He adds, "Everyone should do a thorough job with their homework. Many times, we tend to try to rush into these things, and that's not going to save anything in the end. So my advice is to always do a really thorough job of researching, given that these markets and technology change all the time."

When it came to construction, Rutgers put out a Request For Proposals. Of the numerous companies that submitted proposals, SunDurance Energy of South Plainfield, N.J. was selected. The company designs, develops, and builds large-scale solar energy facilities for private and public entities. For this project, SunDurance looked to Yingli Green Energy to provide PV modules, which will have about a 25-year life span.

The layout of the panels was an important piece of the project to capture the maximum amount of sunlight. "New Jersey is not the optimal place for solar panels, but it's good technology that works," Calcado says.

SunDurance broke ground in September 2008, and the project came in on time and within budget. Calcado says there was a lot of excitement as it came together, and it went better than they anticipated.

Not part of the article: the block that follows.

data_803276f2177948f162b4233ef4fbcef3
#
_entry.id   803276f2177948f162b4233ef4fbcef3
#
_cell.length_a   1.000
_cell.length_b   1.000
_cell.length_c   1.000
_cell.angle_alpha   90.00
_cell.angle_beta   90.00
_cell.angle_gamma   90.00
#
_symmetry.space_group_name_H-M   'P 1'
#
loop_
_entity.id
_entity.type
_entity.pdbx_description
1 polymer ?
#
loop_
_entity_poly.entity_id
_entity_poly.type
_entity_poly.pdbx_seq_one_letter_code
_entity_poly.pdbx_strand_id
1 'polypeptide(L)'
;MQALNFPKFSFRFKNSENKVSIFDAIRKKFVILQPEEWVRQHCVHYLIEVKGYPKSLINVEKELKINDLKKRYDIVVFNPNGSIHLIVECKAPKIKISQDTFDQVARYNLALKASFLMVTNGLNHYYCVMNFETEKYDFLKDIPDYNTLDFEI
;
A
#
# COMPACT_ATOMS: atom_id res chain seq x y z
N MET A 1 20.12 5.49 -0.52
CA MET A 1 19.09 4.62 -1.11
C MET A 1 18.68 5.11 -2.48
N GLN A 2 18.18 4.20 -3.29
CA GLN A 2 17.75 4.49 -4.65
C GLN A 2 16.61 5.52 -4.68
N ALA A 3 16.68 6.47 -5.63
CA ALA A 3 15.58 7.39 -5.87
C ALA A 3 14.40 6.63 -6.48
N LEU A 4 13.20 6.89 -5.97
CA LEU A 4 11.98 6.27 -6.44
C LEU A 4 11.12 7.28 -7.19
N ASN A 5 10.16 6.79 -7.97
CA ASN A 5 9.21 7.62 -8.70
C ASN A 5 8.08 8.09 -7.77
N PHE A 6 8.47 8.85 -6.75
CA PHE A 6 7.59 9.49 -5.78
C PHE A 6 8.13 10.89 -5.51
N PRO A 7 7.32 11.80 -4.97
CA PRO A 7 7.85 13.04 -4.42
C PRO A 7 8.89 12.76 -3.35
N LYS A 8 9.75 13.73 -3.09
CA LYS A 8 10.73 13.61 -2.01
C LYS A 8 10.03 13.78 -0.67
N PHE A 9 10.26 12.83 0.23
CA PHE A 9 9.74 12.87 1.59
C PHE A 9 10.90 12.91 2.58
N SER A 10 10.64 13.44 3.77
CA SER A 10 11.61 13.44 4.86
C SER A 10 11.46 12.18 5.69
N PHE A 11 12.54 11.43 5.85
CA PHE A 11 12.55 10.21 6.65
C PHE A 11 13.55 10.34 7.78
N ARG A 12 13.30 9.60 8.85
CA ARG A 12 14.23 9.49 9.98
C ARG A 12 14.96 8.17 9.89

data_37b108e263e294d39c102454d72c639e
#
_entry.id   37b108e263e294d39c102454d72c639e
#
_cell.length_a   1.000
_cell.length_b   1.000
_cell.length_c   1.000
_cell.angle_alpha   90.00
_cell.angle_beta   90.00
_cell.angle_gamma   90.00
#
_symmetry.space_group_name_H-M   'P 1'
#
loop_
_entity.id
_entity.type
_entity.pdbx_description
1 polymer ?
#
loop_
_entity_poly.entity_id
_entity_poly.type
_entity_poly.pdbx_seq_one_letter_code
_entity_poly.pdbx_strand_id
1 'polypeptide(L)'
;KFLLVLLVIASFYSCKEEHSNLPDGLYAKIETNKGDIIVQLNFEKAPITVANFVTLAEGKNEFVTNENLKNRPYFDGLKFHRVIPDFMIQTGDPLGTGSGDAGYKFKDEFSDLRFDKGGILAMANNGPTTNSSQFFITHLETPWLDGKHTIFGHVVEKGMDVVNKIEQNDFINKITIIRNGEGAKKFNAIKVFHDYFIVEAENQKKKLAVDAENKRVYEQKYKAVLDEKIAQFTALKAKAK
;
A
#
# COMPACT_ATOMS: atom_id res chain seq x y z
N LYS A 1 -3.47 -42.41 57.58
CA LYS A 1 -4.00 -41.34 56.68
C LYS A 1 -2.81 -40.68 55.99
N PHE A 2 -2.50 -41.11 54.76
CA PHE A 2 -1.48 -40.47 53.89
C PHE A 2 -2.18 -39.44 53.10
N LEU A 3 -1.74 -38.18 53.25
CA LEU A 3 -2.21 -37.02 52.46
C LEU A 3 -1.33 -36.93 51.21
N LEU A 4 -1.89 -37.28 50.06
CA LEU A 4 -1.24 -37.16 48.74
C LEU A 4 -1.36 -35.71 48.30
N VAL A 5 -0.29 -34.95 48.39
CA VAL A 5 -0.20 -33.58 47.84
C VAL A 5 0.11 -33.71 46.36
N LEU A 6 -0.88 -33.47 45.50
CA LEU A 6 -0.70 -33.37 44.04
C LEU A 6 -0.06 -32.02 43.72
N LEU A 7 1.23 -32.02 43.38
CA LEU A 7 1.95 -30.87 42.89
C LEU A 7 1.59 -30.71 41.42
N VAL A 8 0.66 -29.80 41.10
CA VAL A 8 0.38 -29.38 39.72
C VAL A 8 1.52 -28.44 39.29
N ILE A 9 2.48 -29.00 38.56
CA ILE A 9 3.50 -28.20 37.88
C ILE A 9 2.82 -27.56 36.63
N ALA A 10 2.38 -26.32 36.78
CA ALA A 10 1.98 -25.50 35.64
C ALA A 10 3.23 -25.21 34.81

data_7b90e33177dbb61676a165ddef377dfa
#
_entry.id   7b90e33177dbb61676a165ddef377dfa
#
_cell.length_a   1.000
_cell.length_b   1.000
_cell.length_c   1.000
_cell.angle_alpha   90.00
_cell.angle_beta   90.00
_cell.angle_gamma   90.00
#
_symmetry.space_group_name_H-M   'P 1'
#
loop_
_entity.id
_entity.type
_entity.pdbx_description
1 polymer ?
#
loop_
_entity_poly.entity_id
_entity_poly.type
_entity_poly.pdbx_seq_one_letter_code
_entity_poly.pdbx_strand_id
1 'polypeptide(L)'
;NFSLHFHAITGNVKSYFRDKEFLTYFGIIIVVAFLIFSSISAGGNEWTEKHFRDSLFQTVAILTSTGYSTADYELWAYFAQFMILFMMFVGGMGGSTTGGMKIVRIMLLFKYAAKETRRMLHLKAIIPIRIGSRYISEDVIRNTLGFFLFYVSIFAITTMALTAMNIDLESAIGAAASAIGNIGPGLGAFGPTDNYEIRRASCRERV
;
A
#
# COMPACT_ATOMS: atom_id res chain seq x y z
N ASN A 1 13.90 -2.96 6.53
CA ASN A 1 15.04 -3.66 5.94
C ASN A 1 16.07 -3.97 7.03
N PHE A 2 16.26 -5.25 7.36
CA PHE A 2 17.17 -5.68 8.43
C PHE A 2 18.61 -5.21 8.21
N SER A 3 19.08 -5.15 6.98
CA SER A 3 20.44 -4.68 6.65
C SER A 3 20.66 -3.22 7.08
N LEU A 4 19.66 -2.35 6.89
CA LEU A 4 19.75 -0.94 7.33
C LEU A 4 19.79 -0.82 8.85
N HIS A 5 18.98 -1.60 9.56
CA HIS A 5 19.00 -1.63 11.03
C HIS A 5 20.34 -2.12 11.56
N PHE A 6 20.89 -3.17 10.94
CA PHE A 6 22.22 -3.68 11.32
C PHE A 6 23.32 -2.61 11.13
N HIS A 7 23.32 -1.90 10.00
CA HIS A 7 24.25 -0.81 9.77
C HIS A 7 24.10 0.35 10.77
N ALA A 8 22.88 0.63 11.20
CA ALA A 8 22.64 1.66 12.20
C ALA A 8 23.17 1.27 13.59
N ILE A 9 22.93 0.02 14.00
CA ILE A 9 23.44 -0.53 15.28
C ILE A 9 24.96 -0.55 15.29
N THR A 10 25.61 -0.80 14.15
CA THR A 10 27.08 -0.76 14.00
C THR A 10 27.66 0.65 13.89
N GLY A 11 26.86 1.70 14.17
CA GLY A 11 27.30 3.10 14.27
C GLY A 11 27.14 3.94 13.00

In April, when the project went live, the electrical power from the solar panels did not go on to a grid. Because of the university's sheer size (55,000 students, 660 buildings situated in five municipalities) it owns all of its infrastructure-substations, poles, transformers, and lines. The kilowatts generated each day will immediately be utilized to power a small portion of the university's approximately 12 million gross square feet.

"Again, it's 1.4 megawatts and only 10 percent of what we use. It won't make the meter spin backwards," Calcoda laughs.

Maintenance of the solar farm will be minimal. "Basically, just regular routine maintenance," says Calcoda. "The panels themselves don't need any maintenance, but the infrastructure surrounding it does."

Being a university, the project will be fully monitored. "We partner with the academic departments relative to energy, utilities, usage, greening, and sustainability," says Calcado.

Calcado believes educational facilities can be-and should be-leaders in implementing alternative energy. "I think that colleges and universities should be at the forefront of these types of endeavors. It's our responsibility to kind of set the bar," he says. "Because this is what we teach, we should be practicing it."

Rutgers continues to research alternative energy uses. The solar farm will hardly be the last innovative project for Rutgers. In fact, they are currently looking at a combination of energy efficient tactics, including geothermal opportunities.

"We're really excited about that," says Calcado. "Technology keeps changing every day. The difficulty is keeping up with it."

May/June 2009